LTC’s rising price tag
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According to the 2009 MetLife Market Survey of Nursing Home, Assisted Living, Adult Day Services, and Home Care Costs, private room nursing home rates rose 3.3% to $219 per day or $79,935 per year, while assisted living also rose 3.3% on average to $3,131 per month. In addition, home healthcare aides and adult day services saw increases.
For nursing homes, costs for a private room ranged from a high of $584/day in Alaska to a low of $132/day in Louisiana, rest of state. Wilmington, Delaware ($5,219/month) presented the highest assisted living costs, while the lowest were found in North Dakota ($2,041/month). Adult day services were highest in Vermont at $150 per day and lowest in Montgomery, Alabama at $27 per day.
The study groups assisted living communities into three categories-basic (five or fewer services), standard (six to nine services), and inclusive (10 or more services)-and notes differences from 2008 in the number of communities in each category. More facilities are classified in the middle, or standard, range and fewer in the basic category. Communities considered as standard include more services in their base rates but, on average, also have higher base rates. The study also found that those who enter an assisted living community with Alzheimer’s disease, or those who develop Alzheimer’s later, can expect to pay more for that care, with an average monthly cost of $4,435.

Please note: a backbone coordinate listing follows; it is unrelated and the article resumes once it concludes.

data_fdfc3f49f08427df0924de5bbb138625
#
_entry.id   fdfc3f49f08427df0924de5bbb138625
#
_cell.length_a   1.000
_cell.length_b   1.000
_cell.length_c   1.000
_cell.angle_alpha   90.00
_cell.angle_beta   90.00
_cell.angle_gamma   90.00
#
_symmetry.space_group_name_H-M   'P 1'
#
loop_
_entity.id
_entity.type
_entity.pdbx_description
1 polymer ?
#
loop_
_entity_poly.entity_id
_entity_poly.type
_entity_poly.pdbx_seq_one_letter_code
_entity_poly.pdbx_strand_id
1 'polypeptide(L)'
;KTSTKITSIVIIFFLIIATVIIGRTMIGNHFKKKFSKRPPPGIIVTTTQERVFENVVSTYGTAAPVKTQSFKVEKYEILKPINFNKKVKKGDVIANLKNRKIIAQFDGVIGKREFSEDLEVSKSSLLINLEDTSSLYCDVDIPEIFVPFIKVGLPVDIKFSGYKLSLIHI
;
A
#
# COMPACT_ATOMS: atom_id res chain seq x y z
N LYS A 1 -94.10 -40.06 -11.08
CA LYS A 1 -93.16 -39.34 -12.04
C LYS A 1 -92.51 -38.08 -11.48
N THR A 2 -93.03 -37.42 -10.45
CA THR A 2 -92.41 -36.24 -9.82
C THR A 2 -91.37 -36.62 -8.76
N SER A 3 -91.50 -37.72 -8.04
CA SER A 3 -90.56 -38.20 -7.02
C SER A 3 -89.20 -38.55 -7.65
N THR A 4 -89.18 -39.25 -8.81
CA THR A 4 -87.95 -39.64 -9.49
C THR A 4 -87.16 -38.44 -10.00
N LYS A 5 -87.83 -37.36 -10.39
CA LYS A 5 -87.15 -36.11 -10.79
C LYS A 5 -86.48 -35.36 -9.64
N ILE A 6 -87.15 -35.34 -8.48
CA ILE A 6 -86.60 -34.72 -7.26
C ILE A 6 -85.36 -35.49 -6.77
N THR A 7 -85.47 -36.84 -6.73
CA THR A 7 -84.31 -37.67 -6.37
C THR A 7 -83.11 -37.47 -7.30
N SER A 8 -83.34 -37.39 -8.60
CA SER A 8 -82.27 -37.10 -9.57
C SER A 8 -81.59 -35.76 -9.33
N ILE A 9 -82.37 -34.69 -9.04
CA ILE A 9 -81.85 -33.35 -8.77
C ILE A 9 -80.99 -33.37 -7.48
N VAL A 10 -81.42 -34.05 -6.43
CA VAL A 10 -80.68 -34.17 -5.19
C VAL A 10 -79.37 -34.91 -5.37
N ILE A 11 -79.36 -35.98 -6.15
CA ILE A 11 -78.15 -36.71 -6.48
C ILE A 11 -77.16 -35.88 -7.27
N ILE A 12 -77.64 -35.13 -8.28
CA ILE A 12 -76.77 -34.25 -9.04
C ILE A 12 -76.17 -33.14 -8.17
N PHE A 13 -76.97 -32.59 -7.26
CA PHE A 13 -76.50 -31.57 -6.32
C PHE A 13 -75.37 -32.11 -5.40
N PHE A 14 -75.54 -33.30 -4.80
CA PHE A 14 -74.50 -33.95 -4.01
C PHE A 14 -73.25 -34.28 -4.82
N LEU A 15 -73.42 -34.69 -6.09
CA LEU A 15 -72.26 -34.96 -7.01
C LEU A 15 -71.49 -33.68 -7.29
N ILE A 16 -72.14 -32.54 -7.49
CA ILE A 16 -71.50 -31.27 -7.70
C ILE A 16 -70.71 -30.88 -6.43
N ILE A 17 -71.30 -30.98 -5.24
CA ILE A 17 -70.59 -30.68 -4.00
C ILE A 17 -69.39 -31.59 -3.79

“These across-the-board increases may be surprising to many given the economy over the past year,” said Sandra Timmermann, EdD, director of the MetLife Mature Market Institute. “But, while the Consumer Price Index (CPI) decreased overall during the past year, costs for medical care are 3.3% higher, which parallels our findings on long-term care. The change in pricing methods at some assisted living communities may be another factor, a warning to consumers to carefully compare prices at all long-term care service facilities by considering both the base price and the add-ins for additional services.”
The 2009 MetLife Market Survey of Nursing Home, Assisted Living, Adult Day Services, and Home Care Costs can be downloaded from https://www.maturemarketinstitute.com under “What’s New.”
Dementia care fails the vision-impaired
Two new studies are suggesting American dementia care could use a retailored approach-specifically with extra consideration given to those with impaired vision. In response to the studies, sight loss charity Thomas Pocklington Trust said a sensory model of care practice should be developed.
The first study, “People with dementia and sight loss: A scoping study of models of care,” found that both the most widely used model of care and the leading best-practice literature display “a fundamental lack of sensitivity about sight loss.”
The second study, “Visual Hallucinations in Sight Loss and Dementia,” concluded that many individuals with joint dementia and sight loss are either missed or misdiagnosed because of failures to assess for both conditions.
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Long-Term Living 2009 December;58(12):10